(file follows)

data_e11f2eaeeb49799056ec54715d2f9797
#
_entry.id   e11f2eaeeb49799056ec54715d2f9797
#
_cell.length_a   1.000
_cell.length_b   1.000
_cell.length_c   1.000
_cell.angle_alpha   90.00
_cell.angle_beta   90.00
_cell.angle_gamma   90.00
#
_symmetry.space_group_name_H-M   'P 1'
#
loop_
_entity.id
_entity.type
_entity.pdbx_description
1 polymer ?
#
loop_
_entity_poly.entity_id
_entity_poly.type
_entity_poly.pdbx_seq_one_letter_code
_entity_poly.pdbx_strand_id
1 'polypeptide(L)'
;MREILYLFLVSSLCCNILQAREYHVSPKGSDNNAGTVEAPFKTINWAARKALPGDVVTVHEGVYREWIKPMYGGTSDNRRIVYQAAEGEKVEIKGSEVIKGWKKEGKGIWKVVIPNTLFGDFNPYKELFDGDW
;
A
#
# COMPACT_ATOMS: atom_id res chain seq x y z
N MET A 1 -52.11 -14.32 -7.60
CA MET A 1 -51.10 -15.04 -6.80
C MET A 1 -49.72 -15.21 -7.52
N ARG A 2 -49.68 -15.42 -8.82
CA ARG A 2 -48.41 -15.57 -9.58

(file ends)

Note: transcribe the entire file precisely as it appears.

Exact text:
data_e11f2eaeeb49799056ec54715d2f9797
#
_entry.id   e11f2eaeeb49799056ec54715d2f9797
#
_cell.length_a   1.000
_cell.length_b   1.000
_cell.length_c   1.000
_cell.angle_alpha   90.00
_cell.angle_beta   90.00
_cell.angle_gamma   90.00
#
_symmetry.space_group_name_H-M   'P 1'
#
loop_
_entity.id
_entity.type
_entity.pdbx_description
1 polymer ?
#
loop_
_entity_poly.entity_id
_entity_poly.type
_entity_poly.pdbx_seq_one_letter_code
_entity_poly.pdbx_strand_id
1 'polypeptide(L)'
;MREILYLFLVSSLCCNILQAREYHVSPKGSDNNAGTVEAPFKTINWAARKALPGDVVTVHEGVYREWIKPMYGGTSDNRRIVYQAAEGEKVEIKGSEVIKGWKKEGKGIWKVVIPNTLFGDFNPYKELFDGDW
;
A
#
# COMPACT_ATOMS: atom_id res chain seq x y z
N MET A 1 -52.11 -14.32 -7.60
CA MET A 1 -51.10 -15.04 -6.80
C MET A 1 -49.72 -15.21 -7.52
N ARG A 2 -49.68 -15.42 -8.82
CA ARG A 2 -48.41 -15.57 -9.58